Vector Wars Update: HD Video for Flash9 and Silverlight



Flash Performance and HD (H.264) Video Progress

Fast performance is needed for good video combined with interactivity especially. Quickly comparing AS2 to AS3 shows that AS3 and the AVM2 virtual machine in Flash9 is much faster. If you are combining Flash and video especially when it is time to go HD, you will need performance.

Compare AS2 to AS3 rendering: AS2 & AS3 Note the as2 item only has 10000 pixel operations, the as3 item has 50,000 and is considerably more usable, in fact the AS2 version isn’t usable since it is slow. [source] This is a good test because it checks the movement of every pixel on the screen which leads me to video performance.

Flash HD in the FLV format is pretty nice looking today in Flash9 with AS3. But to keep up there are more formats and a move to support H.264/MPEG-4 AVC I am sure for online TV/Movie market.

The reason to bring up performance and video is because the video battle on the web is heating up even more between Adobe and Microsoft with Flash Video and Silverlight Video. The recent released info regarding HD on Flash is to combat Silverlight HD video that is looking pretty good.

Silverlight Performance and HD Video VC-1

View this Halo 3 video in Silverlight HD:

View it->

Recently Silverlight came out last week officially on Wednesday, really the 1.0 release is just a video and javascript release but when you view the videos below you will see that they have a short coup de tat on Flash video at the moment in terms of HD quality video.

Silverlight also has been pushing TV on the internet. See these samples that are actual TV on web pages already using Silverlight.

  1. Home Shopping Network Online
  2. ET Emmy’s coverage
  3. They also have WWE and MLB.com baseball already using Silverlight video.
  4. Netflix online video uses Silverlight

Flash video is cool and you can do great fun things like neave.tv (flash 8) and high definition FLV video in flash9 with AS3 and on occasion AS2 if it is just video with full screen flash but when you are talking TV and movie quality, it is still up for grabs but both are looking good especially Silverlight and that Halo 3 video.

Flash video is updating to H.264

Tinic Uro reports the beta player of flash that has HD now. Currently the FLV format is the web leader (you tube, Google video) but is not as good quality as Silverlight until they update to H.264 at least in terms of standards video. This is probably 6 months off?

Video literally changed in the internet in the last two weeks with the Flash announcements and Silverlight launching. I am surprised at Silverlight’s adoption rate and partnerships so far with the 1.0 offering which lacks many programming tools, but I see why on the video front why they did it. When 1.1 comes out it has all the programmer toys, and it will attract a lot of attention I think. It is all about performance and HD video right now.

Yes yes… Quicktime has done HD/H.264 video for a while but Quicktime is just a video format really, it will be able to be used in the new flash video as well as other formats but it doesn’t have the interactive platform behind it like Flash and Silverlight have.

The difference is the choice of format and standards. Silverlight with VC-1 and Flash going to H.264 codec. They are largely competing standards that are both “HD”.

The good news is we have competition to bring really high quality video to the web, the mashups with HD video in interactive games, demos, advertising etc will be very fun.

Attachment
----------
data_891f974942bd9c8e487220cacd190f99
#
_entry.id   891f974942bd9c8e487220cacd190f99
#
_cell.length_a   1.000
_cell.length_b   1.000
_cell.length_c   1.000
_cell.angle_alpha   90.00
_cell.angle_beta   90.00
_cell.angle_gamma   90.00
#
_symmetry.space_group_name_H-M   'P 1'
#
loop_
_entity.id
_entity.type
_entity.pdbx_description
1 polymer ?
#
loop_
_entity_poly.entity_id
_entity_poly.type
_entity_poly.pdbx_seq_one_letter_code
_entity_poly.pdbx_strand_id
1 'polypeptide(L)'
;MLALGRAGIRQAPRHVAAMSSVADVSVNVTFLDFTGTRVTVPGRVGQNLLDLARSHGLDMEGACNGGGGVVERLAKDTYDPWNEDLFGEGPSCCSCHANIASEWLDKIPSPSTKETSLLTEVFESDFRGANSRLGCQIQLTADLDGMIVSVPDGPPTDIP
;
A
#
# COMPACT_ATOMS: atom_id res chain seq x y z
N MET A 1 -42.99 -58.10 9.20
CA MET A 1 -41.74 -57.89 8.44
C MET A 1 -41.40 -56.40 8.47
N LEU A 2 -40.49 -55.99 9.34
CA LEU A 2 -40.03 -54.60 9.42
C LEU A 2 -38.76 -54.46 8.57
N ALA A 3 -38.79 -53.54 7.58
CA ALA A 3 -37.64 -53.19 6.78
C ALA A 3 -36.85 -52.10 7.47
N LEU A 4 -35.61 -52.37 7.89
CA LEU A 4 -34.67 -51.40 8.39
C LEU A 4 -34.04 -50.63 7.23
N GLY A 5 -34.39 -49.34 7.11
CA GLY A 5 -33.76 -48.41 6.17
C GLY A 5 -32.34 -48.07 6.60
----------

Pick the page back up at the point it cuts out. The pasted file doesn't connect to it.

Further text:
Flash Determined to Continue to Lead In Video On the Web

Tinic Uro who works on the Flash player made some amazing announcements about the new beta flash player. Video is getting a major upgrade to the already pwning FLV format on the web, they are moving away from that however towards a H.264 standard format (can you say HD movies on your PC in Flash?). Silverlight (Windows Media VC-9), Quicktime and other formats were looking superior to FLV quality (although noone can beat the file size) but this has changed the game completely.

The people running the Flash product are just answering the calls of the market very effectively.

Some tidbits of what is possible with the new H.264 standard video in Flash:

  • Playing content of other formats inside of Flash without worrying about loading another player or plug-in. (MPEG player or Quicktime movies for instance)
  • Play HD video on your PC in Flash with support from video card manufacturers in the works.
  • Play AAC SBR data instead of MP3, 5.1 channel surround sound.
  • Use open source only tools for your complete video pipeline.

It seems Flash is determined to continue to lead video on the web

What was SWFObject and UFO is now one SWFfix for Embedding Flash in XHTML/HTML

Photo Sharing and Video Hosting at PhotobucketIn case you haven’t heard the SWFObject creator Geoff Stearns and the UFO creator have teamed up to create a new Flash Embed kit for HTML/XHTML called SWFFix that is more DOM compliant yet works.  Its always been a battle on this front of DOM standards vs Javascript when it comes to Flash embedding.

This teamwork to make a common kit will help to consolidate all issues with this and hopefully provide a really solid platform for embedding flash that takes into account all browser and satisfies standards but also works all the time. Making it harder to vote against when it comes time to decide what technology to use.

Of course there have been libraries like SWFAddress (for deep linking in flash and back button support easily) that have been built on top of SWFObject that will have to be switched over that have large user bases and following.

Check out SWFfix (of course this project has been very quiet and is not public since Feb 6-7th) hrm.